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Saskatchewan Welcomes Back Horse Races

News coming straight from Saskatchewan that after almost eight years of no harness competitions, fans of the sport and horsepeople were happy to hear that races will be returning to the province. This has come as a breath of fresh air for industry workers and the sectors many fans in the region after previously Prairieland Park announced that Marquis Downs in Saskatoon will be transformed into a soccer stadium.

Prairieland Park had to cancel the Thoroughbred races on its premises in February this year, and its latest agreement with the Canadian Premier Soccer League to use the ground as a site for a soccer team stadium, thus officially ending horse races in the park. However, there is still a possibility that horse races return to the track before the transition to a stadium becomes reality.

Possible Solution

Marquis Downs last harness races date back way in 2010, and the track has been unable to host both breeds races at the same time due to financial difficulties. Trevor Williams president of the Manitoba Standardbred Racing Industry Inc. has come up with some great news. According to Mr. Williams, there have been discussions between the race track and his father Mike Williams, President of the Manitoba Harness Horsemen Inc. about a potential return of the competitions.

Due to the canceled Thoroughbred season, the venue considers a 10-day stand in Saskatoon to provide the track’s jockeys and trainers with an additional five weeks of horse racing. The renewal of the season is scheduled to be taking place after the end of the summer circuit in Manitoba. The transition to a full-scale soccer stadium is expected to begin as early as 2022, thus allowing horsepeople of the park to enjoy the venue slightly longer.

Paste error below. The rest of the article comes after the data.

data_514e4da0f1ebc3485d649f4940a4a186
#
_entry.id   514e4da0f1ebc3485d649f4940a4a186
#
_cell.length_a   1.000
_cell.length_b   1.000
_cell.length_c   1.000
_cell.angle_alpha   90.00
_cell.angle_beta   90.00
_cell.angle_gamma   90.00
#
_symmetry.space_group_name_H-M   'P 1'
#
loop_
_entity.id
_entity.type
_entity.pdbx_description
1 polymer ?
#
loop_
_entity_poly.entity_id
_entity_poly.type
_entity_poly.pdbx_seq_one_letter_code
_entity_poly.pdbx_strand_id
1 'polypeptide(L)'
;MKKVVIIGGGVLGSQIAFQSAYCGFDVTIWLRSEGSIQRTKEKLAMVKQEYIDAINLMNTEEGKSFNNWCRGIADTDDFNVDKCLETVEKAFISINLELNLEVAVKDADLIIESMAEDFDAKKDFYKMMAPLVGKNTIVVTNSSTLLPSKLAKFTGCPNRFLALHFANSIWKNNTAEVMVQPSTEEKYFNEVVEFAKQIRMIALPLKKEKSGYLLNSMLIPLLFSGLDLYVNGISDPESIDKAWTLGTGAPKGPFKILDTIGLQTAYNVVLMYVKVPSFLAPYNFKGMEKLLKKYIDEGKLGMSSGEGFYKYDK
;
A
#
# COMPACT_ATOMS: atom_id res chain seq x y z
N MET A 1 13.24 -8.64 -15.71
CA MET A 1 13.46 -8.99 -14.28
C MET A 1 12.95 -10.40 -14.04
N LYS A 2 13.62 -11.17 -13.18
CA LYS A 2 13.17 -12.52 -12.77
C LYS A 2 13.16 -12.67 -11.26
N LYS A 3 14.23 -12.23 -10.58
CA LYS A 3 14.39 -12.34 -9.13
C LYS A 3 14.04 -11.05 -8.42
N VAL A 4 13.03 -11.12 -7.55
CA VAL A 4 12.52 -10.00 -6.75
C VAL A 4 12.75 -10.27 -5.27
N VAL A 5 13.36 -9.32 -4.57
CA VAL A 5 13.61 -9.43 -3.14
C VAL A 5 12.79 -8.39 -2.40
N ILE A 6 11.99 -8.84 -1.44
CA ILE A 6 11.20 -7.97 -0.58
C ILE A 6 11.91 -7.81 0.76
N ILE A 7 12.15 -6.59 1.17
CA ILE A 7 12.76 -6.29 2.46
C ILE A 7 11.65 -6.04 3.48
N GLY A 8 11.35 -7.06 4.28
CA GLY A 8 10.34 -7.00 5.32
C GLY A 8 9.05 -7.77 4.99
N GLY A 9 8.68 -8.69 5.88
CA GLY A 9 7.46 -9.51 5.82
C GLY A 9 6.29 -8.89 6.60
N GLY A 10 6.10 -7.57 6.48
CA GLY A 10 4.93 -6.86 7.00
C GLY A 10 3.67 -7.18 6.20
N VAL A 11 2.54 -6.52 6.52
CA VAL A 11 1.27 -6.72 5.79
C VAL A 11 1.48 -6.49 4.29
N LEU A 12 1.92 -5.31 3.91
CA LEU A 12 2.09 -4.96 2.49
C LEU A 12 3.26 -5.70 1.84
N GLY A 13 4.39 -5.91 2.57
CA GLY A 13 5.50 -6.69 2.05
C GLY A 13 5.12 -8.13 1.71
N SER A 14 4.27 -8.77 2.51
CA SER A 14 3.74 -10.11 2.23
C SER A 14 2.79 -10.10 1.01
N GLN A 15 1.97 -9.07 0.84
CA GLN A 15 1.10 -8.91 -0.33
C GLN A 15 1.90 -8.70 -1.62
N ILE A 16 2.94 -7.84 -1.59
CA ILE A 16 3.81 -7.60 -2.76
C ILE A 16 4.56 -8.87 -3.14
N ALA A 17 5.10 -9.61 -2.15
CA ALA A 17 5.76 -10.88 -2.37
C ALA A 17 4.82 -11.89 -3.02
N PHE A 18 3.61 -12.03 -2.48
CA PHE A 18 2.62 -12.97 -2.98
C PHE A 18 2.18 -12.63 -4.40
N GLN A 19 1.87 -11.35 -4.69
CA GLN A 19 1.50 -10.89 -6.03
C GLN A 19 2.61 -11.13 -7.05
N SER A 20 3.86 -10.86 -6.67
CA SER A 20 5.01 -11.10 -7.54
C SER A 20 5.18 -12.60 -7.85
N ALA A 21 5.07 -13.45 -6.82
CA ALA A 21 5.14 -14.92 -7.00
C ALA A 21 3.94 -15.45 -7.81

According to Mr. Williams, the discussions are aiming towards Saturday and Sunday races in the course of five weeks, coming to a total of 10 days of racing. But according to him 10 races a day is unrealistic, and the park aims towards seven per day with an average of around CA$2,500 average purse. Additionally, Mr. Williams is hopeful that the convenient location of the track will be able to generate plenty of interest and horsepeople from neighboring stables.

Despite the recent development on the matter, there is still plenty of details to be ironed out such as race office staff and wagers issues. Mr. Williams remains positive and hopeful that the track will be able to regain some of its former glory and bring locals the last bits of joy before it closes down later down the road.

”Real Gut Punch”

The news about the horse racing track transforming into a full-scale stadium has not been received lightly by local horsepeople. Trainer Anita Gardipy was one of the first to voice their discontent with the project, claiming the whole situation to be a “real gut punch”. But she says that the decision is not surprising since according to her the park’s inactivity and indifference to help the struggling industry was always going to lead up to that.

No Communication

Another one directly affected by the decision was junior jockey Nicole Hein, who also expressed her unhappiness over the recently canceled season and transformation of the property. According to her, the Prairieland Park did not include horsepeople in the discussions for the future of the track. But she remains determined not to give up on her home’s horse racing industry and refuses to travel to a neighboring track in order to compete.

Source: “Harness Racing Returns To Saskatchewan”, Standardbred Canada, March 15, 2021